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The Village of Chesaning, Michigan is in Chesaning Township, Saginaw County, in the Lower Peninsula. The Shiawassee River winds in a northerly direction through the eastern portion of the village.

The chief route through the village is M-57, which enters the village from the west and exits in the south. Other routes include Brady Road, Corunna Road, Deitering Road, Frandsche Road, Peet Road, Sharon Road, and Volkmer Road. Parshallburg is 3.1 miles south-southwest of Chesaning, Oakley is 5.7 miles southwest, St. Charles is 11.0 miles north, Montrose is 11.9 miles east, New Lothrop is 12.1 miles southeast, and Saginaw is 27.3 miles to the northeast.

Since it first appeared on the census in the 1870s, the number of people in Chesaning increased steadily until 1970, and its peak population of 2,876. Since then, it has declined slightly each decade.

Chesaning began as a Chippewa reservation created by a treaty between the Saginaw Tribe of the Chippewas and the United States government in 1819, and named for the Chippewa word for "big rock place." A subsequent 1837 treaty took the land from the Chippewas and offered it for sale.

Coming in 1839, Thomas W. Wright and his family were the first settlers in the area. Two brothers, Wellington and George W. Chapman, and a man named Rufus Mason, bought the first parcels of land at $5 an acre in 1841, moving their families from Massachusetts in the summer of 1842. During the time that they were away from their land, several other settlers had moved into the area, building a dam, a sawmill, and later a grinding mill. The early settlers organized their community as Northampton Township, for their home town in Massachusetts, and Thomas W. Wright became the first postmaster of Northhampton on January 28, 1846.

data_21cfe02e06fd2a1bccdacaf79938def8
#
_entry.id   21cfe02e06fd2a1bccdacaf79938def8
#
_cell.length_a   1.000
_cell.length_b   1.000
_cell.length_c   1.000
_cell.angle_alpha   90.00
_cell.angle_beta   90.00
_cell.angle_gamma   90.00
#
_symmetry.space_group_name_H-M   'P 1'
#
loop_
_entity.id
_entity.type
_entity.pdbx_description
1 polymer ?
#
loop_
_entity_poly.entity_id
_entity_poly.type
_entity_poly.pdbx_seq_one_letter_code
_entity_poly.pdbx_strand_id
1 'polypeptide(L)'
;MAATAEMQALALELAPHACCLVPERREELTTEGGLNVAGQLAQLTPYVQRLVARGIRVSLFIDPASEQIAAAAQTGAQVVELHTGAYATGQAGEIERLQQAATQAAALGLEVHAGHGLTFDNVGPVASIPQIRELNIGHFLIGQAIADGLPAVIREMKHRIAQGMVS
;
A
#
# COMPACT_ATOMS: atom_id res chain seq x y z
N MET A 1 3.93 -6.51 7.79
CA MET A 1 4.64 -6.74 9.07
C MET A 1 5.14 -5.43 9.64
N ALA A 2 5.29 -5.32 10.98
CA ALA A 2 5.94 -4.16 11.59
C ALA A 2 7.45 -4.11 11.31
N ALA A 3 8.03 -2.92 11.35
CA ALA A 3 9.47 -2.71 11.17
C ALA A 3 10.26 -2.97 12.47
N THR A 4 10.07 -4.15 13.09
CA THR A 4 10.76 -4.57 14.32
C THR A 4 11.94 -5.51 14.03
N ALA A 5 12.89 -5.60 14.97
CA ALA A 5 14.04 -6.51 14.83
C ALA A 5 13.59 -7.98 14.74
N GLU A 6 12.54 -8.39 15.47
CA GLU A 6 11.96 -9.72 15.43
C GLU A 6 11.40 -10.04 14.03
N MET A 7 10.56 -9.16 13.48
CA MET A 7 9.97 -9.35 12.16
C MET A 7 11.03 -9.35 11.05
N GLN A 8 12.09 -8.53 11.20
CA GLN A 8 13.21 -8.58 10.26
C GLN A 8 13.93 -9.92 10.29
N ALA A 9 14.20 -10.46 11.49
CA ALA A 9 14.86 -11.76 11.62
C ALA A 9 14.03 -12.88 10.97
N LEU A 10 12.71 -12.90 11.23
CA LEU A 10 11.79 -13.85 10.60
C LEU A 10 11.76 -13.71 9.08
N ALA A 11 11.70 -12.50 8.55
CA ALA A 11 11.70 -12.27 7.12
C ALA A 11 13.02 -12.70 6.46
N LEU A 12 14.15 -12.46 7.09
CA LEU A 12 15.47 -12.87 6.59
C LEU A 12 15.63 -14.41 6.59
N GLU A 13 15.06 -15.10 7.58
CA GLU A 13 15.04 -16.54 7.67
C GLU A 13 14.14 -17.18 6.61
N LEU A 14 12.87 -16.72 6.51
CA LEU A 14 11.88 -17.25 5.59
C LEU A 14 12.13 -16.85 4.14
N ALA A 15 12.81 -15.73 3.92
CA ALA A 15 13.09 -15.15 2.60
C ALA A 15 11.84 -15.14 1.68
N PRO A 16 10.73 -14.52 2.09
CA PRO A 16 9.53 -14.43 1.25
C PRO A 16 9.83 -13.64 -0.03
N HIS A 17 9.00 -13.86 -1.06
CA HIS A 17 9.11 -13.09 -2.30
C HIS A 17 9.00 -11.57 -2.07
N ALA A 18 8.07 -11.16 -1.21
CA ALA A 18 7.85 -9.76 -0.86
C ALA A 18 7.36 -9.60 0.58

The village was surveyed and platted in 1851. In 1853, the state legislature changed the name of the township and, subsequently, the village, to Chesaning, reverting to the traditional name for the area. On August 8 of that year, the post office, village, and township were all renamed Chesaning, and the village was incorporated in 1869.

In 1857, the Owosso and Saginaw Navigation Company, created to move freight by barge up and down the river, began the project of building a canal and lock on the east side of the dam, which was significant to the village's economy until the railroad came through.

Although most of the village, today, is on the west side of the Shiawassee River, its original business district was on the east side. Like much of Michigan, its early economy was based on forest products, and lumber was used to build most of its stores and homes. However, the use of coal heating systems resulted in major fires that destroyed entire blocks of its business district. The fires and the arrival of the Jackson, Lansing & Saginaw Railroad on the west side of the river in 1867 spurred development on that side.

Today, Chesaning is largely residential, although its downtown district is home to several businesses, including retail stores and restaurants. There are a couple of parks in Chesaning, Cole Park, and Showboat Park, both of which are along the river. Showboat Park is a 68-acre park in the southern part of the village, on the west side of the river, while the much smaller Cole Park is on the east side, a little further north, and closer to the downtown district. Twin Brooks Golf Course is not in the village limits, but it borders the village in the northwest.

The focus of this category is on the Village of Chesaning, Michigan. Appropriate topics include online resources for the village government, as well as local individuals, businesses, industries, schools, places of worship, attractions, and events.

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